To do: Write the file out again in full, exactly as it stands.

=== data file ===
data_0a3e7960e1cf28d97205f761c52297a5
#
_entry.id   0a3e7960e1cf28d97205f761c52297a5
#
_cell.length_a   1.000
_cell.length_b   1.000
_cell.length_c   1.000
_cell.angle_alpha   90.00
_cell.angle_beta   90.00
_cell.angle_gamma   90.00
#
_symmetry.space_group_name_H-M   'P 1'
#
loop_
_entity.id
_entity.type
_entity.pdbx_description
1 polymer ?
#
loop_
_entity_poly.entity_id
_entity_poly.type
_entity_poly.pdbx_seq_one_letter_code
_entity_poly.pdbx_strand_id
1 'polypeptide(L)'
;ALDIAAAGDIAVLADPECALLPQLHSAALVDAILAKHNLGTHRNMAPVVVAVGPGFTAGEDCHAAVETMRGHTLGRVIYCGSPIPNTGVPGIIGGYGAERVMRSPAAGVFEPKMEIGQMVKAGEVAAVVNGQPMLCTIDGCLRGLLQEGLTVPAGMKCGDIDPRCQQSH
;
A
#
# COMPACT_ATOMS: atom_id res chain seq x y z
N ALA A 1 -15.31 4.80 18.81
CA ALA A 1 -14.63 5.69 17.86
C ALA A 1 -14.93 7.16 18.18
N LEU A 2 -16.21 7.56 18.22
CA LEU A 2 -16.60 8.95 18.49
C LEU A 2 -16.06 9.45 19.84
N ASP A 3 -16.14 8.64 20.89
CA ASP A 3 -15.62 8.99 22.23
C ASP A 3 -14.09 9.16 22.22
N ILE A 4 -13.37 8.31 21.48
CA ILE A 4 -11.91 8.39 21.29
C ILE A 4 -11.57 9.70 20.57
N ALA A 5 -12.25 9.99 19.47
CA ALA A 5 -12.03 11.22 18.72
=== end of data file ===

data_0a3e7960e1cf28d97205f761c52297a5
#
_entry.id   0a3e7960e1cf28d97205f761c52297a5
#
_cell.length_a   1.000
_cell.length_b   1.000
_cell.length_c   1.000
_cell.angle_alpha   90.00
_cell.angle_beta   90.00
_cell.angle_gamma   90.00
#
_symmetry.space_group_name_H-M   'P 1'
#
loop_
_entity.id
_entity.type
_entity.pdbx_description
1 polymer ?
#
loop_
_entity_poly.entity_id
_entity_poly.type
_entity_poly.pdbx_seq_one_letter_code
_entity_poly.pdbx_strand_id
1 'polypeptide(L)'
;ALDIAAAGDIAVLADPECALLPQLHSAALVDAILAKHNLGTHRNMAPVVVAVGPGFTAGEDCHAAVETMRGHTLGRVIYCGSPIPNTGVPGIIGGYGAERVMRSPAAGVFEPKMEIGQMVKAGEVAAVVNGQPMLCTIDGCLRGLLQEGLTVPAGMKCGDIDPRCQQSH
;
A
#
# COMPACT_ATOMS: atom_id res chain seq x y z
N ALA A 1 -15.31 4.80 18.81
CA ALA A 1 -14.63 5.69 17.86
C ALA A 1 -14.93 7.16 18.18
N LEU A 2 -16.21 7.56 18.22
CA LEU A 2 -16.60 8.95 18.49
C LEU A 2 -16.06 9.45 19.84
N ASP A 3 -16.14 8.64 20.89
CA ASP A 3 -15.62 8.99 22.23
C ASP A 3 -14.09 9.16 22.22
N ILE A 4 -13.37 8.31 21.48
CA ILE A 4 -11.91 8.39 21.29
C ILE A 4 -11.57 9.70 20.57
N ALA A 5 -12.25 9.99 19.47
CA ALA A 5 -12.03 11.22 18.72